Compassion is key in this book that serves to inspire those within the LGBTQ+ community to see that everyone’s struggle is different.
The second edition of Loren A. Olson’s Finally Out: Letting Go of Living Straight achieves an expert balance between the genres of memoir and self-help to advise and comfort newly out or closeted gay men later in life. This edition builds upon the 2011 edition by actively being more inclusive, addressing some concerns of bisexual erasure and biphobia, and recognizing recent strides in LGBTQ+ rights, while also acknowledging that the fight is not over.
Olson uses heartrending personal experiences to offer insight into the specific isolation and difficulties for gay men coming out when their lives are primarily woven into a heterosexual community, sometimes with wives and children. Through psychiatric theory, cultural and historical context, and personal anecdotes, Olson successfully comforts and validates this isolated community.
By using the phrase “men having sex with men” (MSM) rather than “gay,” Olson highlights that most MSM are not out, and successfully includes them in the conversation. This inclusiveness is important, as is his recognition of the geographic bounds of an active gay culture and ageism.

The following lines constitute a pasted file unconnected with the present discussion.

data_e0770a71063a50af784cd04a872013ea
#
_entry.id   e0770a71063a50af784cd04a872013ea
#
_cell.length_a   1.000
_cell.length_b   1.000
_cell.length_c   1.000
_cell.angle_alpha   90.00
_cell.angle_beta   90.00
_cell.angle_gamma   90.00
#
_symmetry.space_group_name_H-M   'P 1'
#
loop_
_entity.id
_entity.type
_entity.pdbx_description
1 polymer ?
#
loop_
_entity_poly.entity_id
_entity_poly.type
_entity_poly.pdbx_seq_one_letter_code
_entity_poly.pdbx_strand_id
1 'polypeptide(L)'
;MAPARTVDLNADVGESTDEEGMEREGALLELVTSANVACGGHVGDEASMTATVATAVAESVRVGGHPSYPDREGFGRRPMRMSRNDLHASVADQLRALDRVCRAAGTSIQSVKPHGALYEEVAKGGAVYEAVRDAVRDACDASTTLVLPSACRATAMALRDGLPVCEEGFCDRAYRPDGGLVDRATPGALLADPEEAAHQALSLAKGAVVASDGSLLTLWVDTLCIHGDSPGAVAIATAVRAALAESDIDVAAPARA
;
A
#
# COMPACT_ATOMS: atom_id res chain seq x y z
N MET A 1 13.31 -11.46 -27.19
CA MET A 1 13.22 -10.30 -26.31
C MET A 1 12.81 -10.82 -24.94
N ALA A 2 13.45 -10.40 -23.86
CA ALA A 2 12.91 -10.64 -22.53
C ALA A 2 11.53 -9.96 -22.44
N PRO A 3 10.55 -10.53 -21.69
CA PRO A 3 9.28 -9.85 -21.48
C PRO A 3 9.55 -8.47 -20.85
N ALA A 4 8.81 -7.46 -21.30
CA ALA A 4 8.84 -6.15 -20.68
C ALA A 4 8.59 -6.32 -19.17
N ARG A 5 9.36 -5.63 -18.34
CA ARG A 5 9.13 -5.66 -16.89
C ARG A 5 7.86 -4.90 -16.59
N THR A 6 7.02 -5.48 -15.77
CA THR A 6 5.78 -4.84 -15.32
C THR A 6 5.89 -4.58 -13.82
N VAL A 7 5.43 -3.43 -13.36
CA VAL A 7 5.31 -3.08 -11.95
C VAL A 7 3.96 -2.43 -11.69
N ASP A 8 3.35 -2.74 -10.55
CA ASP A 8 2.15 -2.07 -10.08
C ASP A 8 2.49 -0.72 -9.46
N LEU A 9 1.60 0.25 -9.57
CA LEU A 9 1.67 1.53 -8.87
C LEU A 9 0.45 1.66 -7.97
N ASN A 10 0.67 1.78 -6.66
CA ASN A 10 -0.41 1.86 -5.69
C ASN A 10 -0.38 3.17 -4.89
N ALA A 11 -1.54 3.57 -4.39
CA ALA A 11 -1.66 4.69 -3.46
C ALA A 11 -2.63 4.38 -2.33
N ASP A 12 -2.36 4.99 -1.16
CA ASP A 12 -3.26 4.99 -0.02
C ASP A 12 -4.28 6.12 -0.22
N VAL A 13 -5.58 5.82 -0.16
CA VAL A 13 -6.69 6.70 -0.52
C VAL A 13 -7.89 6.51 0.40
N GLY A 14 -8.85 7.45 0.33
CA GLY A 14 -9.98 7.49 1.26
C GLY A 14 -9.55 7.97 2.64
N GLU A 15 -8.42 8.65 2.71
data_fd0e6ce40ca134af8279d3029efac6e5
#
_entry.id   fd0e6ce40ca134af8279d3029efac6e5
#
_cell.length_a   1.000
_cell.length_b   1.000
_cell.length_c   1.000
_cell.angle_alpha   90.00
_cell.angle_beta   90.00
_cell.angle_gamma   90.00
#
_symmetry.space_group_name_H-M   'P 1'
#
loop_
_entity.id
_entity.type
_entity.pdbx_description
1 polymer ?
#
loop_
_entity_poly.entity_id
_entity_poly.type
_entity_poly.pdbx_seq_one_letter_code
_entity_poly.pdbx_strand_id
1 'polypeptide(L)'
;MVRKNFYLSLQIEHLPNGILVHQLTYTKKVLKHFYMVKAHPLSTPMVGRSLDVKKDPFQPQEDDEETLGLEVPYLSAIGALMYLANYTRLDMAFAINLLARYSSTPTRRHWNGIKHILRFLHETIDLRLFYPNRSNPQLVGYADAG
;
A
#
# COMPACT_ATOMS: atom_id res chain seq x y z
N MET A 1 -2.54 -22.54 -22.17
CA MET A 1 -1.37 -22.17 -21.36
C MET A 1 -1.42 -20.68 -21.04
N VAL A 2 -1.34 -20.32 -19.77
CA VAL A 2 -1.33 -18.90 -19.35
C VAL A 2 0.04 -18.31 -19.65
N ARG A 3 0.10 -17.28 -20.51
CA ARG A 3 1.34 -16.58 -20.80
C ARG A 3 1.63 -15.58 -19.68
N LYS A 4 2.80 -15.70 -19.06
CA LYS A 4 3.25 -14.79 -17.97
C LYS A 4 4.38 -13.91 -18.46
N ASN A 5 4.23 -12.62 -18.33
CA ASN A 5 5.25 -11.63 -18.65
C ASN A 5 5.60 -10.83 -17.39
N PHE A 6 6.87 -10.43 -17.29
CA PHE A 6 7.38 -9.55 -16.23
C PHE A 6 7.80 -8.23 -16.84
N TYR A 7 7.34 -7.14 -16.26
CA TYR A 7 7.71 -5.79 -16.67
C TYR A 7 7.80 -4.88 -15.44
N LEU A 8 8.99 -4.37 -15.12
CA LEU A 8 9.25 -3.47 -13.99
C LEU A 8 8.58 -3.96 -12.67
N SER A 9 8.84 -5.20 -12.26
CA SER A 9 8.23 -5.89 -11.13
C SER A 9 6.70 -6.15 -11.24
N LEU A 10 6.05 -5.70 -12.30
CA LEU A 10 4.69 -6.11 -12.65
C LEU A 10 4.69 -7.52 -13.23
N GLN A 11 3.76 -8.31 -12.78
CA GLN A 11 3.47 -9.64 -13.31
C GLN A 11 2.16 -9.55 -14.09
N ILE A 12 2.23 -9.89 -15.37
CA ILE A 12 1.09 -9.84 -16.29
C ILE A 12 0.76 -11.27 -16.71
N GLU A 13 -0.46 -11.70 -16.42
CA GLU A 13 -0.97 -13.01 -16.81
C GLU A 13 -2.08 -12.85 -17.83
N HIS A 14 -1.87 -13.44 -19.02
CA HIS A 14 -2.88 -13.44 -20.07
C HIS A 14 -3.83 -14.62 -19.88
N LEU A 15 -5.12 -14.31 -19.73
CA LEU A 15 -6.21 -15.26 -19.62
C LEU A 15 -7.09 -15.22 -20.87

Some of the language used does reinforce the hetero/homosexual binary that could be interpreted as not only bisexual erasure, but failing to include others along a spectrum of sexual orientations and gender identities. Olson rejects the linear idea of a continuum and makes a good case for “a complex matrix of self-expression.”
The book is an extremely useful and insightful resource for gay men, and it includes pertinent information for more in-depth research. As Olson acknowledges, there is much division and misunderstanding within the LGBTQ+ community, and the book serves to inspire those within that community to see that everyone’s struggle is different. Compassion is key.
While Olson mainly focuses on issues of gay men coming out later in life, the book is useful for all members of the LGBTQ+ community, their loved ones, and their allies alike.
Paige Van De Winkle
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